One of the reasons quick-service restaurants have taken market share from full-serves can be credited to perception, according to two recent studies. The latest American Customer Satisfaction Index says sit-down restaurants are reporting their worst grades in more than 10 years. Customer satisfaction fell 3.7 percent and dropped below quick service for the first time in the report’s history.
There are several reasons for this but one is surely related to quality. Quick-serves have solidly shed the label of bad food, served fast. Given that the bar is now raised, consumers have to ask themselves, “What is the value equation of full service?” Simply, is the boost in price worth the better quality? Is it even better quality? Independent restaurants and smaller chains decreased 4 percent to an aggregate of 78.
“Full-service restaurants cannot lose to fast food on quality and customer satisfaction because they can’t compete on price. If a lower-price competitor has higher customer satisfaction than a rival that competes on quality, the latter is obviously in serious trouble. Low price alone rarely leads to high levels of satisfaction, but high quality usually does,” says Claes Fornell, ACSI Chairman and founder, in a statement.
Some full-service brands are shining, however. Chief among them, according to the data: Cracker Barrel. For the second straight year, the retail-hybrid chain topped the category with a score of 84—up a percentage point from last year. Cracker Barrel is coming off a mixed third quarter where same-store sales declined 0.4 percent year-over-year. The number was trending positive, however, as it fell 1.7 percent in February, 1.3 percent in March, and 1.2 percent in April. It was still a relatively troubling report given the brand’s 0.6 percent growth, year-over-year, in the second quarter. Average check increased 1.7 percent in the third quarter along with a traffic decrease of 2.1 percent and menu boost of 1.6 percent.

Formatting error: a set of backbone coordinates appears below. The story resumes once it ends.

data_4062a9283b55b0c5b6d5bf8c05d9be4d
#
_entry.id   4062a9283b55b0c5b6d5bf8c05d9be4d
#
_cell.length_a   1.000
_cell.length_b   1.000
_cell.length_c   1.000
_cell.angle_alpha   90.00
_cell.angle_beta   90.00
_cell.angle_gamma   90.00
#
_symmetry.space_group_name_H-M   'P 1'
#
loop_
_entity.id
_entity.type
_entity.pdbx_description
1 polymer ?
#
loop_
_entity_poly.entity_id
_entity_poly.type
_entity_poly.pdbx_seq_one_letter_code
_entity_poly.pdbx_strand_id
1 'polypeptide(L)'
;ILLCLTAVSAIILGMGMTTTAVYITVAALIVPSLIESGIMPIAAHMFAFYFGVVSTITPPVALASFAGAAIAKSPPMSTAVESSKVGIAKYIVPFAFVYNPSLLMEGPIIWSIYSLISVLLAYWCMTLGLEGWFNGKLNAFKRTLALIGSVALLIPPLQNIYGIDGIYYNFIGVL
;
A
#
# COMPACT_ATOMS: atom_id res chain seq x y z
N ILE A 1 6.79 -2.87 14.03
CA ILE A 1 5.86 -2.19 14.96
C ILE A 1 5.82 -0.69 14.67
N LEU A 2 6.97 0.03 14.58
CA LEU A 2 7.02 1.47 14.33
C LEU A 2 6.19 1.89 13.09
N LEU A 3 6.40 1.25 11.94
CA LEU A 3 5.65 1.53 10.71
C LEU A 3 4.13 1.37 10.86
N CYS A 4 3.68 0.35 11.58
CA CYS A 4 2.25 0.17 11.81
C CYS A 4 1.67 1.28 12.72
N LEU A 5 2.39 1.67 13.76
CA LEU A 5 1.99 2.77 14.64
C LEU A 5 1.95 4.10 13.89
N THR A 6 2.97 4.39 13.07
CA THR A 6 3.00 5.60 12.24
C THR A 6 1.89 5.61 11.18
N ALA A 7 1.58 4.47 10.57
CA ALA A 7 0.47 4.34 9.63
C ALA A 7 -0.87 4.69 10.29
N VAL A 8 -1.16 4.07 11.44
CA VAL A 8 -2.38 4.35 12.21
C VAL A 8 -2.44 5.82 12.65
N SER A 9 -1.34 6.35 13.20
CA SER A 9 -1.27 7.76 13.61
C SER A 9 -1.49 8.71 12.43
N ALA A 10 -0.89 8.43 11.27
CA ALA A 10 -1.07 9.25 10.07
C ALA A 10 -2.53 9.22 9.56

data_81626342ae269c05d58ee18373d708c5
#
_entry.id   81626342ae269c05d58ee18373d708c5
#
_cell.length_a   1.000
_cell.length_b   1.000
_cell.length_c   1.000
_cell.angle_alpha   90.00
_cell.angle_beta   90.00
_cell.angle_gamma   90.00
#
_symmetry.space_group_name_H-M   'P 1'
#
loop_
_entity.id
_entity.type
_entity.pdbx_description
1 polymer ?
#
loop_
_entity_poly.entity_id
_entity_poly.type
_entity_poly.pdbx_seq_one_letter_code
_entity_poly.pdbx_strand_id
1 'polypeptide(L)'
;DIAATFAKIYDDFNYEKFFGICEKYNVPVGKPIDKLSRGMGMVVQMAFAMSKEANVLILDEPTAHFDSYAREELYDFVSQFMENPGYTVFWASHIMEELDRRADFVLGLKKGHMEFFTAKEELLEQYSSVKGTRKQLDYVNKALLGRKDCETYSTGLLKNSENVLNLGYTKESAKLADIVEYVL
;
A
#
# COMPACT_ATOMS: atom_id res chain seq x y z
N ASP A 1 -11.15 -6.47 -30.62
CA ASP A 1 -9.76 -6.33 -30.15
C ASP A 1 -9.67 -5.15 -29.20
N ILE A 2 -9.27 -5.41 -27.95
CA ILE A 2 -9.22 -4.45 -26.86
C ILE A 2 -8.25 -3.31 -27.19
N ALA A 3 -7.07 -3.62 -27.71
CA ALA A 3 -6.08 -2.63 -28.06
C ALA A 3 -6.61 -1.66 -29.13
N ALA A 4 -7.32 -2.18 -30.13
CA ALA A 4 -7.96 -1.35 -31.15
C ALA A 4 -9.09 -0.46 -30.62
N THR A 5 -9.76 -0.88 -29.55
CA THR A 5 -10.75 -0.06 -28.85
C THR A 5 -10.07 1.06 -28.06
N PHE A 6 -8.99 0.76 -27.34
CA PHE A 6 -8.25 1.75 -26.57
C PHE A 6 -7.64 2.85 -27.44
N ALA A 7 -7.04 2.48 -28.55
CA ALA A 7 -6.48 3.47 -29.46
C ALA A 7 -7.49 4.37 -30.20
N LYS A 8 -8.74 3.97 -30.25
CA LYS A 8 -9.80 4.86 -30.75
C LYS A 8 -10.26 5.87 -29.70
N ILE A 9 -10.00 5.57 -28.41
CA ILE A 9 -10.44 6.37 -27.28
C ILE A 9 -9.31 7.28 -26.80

These numbers fall right in the heart of ACSI’s conversation. And it’s what’s lifting quick service to new heights, the study says. Check average and menu prices are rising at sit-down restaurants while traffic is falling. Meanwhile, quick-service units are lifting quality and staying relatively steady in other areas, which makes the nightly dinner debate more complicated than ever. One area full-service can retake market share is with off-premise dining. This category, which has been growing across the industry, is up 2.9 percent year-to-date, according to Industry tracker TDn2K. Casual dining as a whole began 2017 with four months of improved performance before sales slipped 1 percent in May.
Texas Roadhouse (82) was the No. 1 steakhouse, which is no surprise when you measure the chain’s performance. The casual dining brand impressed investors with a first-quarter earnings report that sent shares of the company’s stock to record highs. Texas Roadhouse reported comparable same-store sales gains of 3.1 percent year-over-year at company owned locations and 3.8 percent at domestic franchise units—around double the growth during the fourth quarter of 2016.